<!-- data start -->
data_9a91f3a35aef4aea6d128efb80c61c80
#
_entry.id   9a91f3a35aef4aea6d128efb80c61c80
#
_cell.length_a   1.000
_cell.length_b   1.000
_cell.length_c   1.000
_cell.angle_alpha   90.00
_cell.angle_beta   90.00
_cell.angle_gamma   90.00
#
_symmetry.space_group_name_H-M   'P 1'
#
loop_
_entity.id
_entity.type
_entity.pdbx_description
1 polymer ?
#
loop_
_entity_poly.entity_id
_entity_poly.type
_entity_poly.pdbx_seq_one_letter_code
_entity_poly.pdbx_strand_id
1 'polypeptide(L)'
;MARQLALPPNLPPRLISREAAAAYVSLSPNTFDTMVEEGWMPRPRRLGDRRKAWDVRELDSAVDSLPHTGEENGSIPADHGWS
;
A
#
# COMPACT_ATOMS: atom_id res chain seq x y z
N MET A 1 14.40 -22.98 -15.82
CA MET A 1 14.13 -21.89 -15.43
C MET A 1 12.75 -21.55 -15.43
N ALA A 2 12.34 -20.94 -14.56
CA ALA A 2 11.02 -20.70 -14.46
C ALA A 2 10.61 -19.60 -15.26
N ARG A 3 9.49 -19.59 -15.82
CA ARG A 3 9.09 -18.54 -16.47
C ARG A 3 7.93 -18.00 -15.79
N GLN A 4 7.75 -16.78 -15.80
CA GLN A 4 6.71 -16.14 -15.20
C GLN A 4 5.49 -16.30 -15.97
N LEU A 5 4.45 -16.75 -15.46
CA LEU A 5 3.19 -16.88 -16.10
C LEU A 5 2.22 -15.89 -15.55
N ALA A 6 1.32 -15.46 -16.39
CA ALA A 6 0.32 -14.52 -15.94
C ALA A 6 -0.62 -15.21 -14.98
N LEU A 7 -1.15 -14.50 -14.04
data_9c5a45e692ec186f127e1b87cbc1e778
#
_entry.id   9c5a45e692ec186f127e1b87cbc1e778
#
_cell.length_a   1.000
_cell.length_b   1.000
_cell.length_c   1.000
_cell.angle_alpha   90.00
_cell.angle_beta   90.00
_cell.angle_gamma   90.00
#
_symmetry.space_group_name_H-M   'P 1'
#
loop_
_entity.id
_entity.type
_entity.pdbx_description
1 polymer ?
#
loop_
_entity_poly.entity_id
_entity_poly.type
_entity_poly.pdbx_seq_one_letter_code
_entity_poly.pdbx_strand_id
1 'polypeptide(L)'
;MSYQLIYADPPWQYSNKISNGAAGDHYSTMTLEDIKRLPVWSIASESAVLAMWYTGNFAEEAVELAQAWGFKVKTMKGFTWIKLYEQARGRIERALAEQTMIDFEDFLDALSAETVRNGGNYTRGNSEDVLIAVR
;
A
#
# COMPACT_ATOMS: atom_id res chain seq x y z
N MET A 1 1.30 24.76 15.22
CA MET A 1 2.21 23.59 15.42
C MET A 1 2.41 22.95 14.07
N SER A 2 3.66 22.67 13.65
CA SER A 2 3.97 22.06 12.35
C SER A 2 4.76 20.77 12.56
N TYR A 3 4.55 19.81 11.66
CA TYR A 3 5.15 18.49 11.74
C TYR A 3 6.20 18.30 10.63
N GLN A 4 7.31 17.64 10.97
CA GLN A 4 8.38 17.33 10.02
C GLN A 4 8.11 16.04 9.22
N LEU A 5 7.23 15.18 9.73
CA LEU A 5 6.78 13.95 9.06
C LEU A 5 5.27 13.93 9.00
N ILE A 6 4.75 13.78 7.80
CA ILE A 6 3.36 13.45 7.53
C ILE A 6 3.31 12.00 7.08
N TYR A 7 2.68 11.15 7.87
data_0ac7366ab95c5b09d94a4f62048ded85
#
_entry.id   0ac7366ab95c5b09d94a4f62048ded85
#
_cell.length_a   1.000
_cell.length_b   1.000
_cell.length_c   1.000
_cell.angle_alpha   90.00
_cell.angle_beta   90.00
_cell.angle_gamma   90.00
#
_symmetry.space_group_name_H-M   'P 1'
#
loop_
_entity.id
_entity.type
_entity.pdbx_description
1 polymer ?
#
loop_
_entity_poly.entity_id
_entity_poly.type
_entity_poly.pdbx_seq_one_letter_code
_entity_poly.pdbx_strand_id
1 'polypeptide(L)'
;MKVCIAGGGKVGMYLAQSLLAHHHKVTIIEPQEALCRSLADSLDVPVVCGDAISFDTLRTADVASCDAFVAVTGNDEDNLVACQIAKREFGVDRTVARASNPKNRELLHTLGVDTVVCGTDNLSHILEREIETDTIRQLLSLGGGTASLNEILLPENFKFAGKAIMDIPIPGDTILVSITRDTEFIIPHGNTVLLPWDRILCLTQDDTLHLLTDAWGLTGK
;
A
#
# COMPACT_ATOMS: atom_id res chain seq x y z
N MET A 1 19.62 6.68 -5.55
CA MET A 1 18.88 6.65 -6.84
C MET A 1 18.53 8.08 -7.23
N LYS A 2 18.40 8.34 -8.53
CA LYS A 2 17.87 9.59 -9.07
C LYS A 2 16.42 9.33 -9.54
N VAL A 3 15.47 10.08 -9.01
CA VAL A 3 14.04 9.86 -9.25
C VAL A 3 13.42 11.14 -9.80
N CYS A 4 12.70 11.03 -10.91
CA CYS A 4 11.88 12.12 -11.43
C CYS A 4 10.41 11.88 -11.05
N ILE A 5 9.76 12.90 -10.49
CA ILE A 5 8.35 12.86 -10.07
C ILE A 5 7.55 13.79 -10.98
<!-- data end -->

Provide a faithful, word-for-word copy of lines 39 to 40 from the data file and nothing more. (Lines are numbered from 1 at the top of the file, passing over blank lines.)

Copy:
C ARG A 3 7.93 -18.00 -15.79
N GLN A 4 7.75 -16.78 -15.80